The first major event in Saudi Arabia for the FECs business was hosted by the country’s largest operator, the Al Hokair Group for Tourism and Development in Riyadh. The two-day conference – that will become an annual event – was run by the Middle East and North Africa Leisure and Attractions Council (MENALAC).
The conference – in accordance with the composition of MENALAC also took in amusement parks, tourist attractions and water parks – was designed to address all aspects of the entertainment and attractions sector. As a major market, Saudi featured strongly with reviews of its development, its current status and future challenges.
Those include both opportunities and trends plus of course the huge opening market for cinemas in the kingdom. The sessions also addressed the major area of safety, particularly with rides. There was an accent on safety standards in other entertainment facilities too.
The representative of the General Entertainment Authority, Muhannad Abanemi made a presentation explaining the future directions and programmes of the authority and the role of the entertainment industry in fulfilling the objectives of KSA’s Vision 2030 project.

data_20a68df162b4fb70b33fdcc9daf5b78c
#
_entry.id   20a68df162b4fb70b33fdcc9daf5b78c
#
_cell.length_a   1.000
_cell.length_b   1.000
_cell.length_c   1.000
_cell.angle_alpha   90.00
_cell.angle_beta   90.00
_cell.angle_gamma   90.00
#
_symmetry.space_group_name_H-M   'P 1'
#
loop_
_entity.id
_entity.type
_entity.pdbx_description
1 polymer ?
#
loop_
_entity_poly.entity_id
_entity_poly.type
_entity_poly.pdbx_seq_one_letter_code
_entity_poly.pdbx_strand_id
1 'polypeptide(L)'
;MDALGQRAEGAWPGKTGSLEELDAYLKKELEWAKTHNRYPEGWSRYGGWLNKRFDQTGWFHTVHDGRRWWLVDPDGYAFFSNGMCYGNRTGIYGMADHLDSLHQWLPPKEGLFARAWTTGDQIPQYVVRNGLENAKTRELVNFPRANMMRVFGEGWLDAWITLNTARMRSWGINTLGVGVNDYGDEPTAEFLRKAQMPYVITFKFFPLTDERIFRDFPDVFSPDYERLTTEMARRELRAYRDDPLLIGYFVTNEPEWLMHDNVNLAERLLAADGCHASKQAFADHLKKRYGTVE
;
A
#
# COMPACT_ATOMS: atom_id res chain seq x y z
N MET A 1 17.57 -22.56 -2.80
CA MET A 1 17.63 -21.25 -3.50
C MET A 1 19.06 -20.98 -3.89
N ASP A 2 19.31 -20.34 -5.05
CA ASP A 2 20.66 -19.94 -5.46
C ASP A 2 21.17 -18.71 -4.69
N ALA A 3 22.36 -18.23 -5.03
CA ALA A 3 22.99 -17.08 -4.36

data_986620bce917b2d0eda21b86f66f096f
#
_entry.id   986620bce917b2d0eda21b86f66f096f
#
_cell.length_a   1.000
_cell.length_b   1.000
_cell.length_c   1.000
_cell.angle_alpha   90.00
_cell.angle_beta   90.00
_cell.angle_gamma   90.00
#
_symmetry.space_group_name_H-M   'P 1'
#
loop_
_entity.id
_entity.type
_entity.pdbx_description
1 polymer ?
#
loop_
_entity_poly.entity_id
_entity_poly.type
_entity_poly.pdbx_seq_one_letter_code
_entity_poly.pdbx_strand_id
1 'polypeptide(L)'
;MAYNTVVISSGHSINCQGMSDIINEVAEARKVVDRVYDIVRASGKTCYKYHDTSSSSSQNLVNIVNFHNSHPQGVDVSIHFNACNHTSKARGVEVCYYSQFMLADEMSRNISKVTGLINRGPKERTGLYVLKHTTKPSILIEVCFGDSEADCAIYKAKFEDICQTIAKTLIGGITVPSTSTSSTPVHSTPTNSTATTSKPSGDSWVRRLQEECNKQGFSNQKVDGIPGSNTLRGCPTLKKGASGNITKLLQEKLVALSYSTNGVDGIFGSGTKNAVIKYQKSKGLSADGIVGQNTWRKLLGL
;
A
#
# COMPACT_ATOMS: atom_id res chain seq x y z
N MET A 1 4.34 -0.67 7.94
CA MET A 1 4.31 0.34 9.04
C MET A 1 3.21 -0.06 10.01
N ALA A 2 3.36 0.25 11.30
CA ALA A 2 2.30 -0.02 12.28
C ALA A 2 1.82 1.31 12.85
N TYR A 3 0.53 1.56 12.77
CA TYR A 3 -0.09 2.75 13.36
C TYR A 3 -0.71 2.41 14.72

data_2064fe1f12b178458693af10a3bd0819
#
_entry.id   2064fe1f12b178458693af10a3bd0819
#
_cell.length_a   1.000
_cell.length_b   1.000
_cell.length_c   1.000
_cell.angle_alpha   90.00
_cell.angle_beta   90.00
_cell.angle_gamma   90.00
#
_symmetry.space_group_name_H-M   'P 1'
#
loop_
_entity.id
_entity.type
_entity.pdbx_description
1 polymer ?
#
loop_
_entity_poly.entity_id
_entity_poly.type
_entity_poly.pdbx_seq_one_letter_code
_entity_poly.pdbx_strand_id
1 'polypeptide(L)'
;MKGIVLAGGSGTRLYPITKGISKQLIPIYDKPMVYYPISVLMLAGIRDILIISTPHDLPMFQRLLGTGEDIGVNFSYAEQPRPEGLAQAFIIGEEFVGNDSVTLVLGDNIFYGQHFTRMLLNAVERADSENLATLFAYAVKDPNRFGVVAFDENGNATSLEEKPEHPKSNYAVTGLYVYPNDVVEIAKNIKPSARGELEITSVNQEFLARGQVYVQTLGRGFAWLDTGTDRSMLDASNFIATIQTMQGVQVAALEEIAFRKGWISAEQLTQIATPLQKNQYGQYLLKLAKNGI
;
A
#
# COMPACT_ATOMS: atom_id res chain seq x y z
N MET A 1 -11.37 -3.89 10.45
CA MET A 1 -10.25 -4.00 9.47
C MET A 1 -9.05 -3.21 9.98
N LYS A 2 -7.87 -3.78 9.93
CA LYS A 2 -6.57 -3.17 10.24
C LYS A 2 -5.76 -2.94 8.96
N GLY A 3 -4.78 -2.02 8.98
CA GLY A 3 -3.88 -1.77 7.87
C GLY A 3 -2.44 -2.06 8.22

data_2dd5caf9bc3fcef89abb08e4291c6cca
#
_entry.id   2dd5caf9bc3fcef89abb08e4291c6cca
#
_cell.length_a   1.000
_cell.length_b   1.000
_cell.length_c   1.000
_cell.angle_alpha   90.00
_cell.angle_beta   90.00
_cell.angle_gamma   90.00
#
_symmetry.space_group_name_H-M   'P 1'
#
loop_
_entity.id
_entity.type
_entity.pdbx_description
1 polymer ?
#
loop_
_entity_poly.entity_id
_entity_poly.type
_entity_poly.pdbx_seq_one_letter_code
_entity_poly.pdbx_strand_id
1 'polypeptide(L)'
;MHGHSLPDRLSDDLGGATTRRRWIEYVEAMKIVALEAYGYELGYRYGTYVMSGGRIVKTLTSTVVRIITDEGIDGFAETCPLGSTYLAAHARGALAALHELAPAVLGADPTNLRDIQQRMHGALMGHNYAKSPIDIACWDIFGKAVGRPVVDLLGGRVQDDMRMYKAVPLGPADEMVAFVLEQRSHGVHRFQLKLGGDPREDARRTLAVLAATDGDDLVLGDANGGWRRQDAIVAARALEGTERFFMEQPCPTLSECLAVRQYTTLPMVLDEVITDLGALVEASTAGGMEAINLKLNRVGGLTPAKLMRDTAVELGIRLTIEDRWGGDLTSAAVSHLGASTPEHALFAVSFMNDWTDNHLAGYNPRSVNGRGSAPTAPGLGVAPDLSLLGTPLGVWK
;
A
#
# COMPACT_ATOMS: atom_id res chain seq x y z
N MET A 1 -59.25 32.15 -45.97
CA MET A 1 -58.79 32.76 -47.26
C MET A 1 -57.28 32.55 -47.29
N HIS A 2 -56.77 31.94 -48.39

The conference also discussed different perspectives on the reality of the entertainment sector in the Middle East and North Africa, highlighting the views of owners, investors and CEOs of the leading brands in a dialogue session with the participation of selected senior sector leaders to discuss its affairs.
Prakash Vivekanand, on behalf of the trade association, said: “The conference provides an ideal platform for meeting, learning, interacting with entertainment experts and gaining valuable insights on best practices, embraced by industry leaders.”
The vice chairman of MENALAC, Mishal Al Hokair, told the assembled delegates: The council aims to stimulate the growth of the entertainment sector in the region and promote safety standards in its operations and also focus on organising numerous forums, seminars and education programmes to upgrade the quality of the operations of the entertainment sector throughout the region.
“The Middle East and North Africa is storing great energy for tourism. It has re-established its adaptive capacity and demand is recovering as consumer confidence has increased dramatically. There are many reasons for optimism in the future of the region. According to the World Tourism Organisation, the Middle East and North Africa region is expected to receive 195 million international tourists by 2030.”
Delegates were also taken on a whistle-stop tour of major locations in and around Riyadh.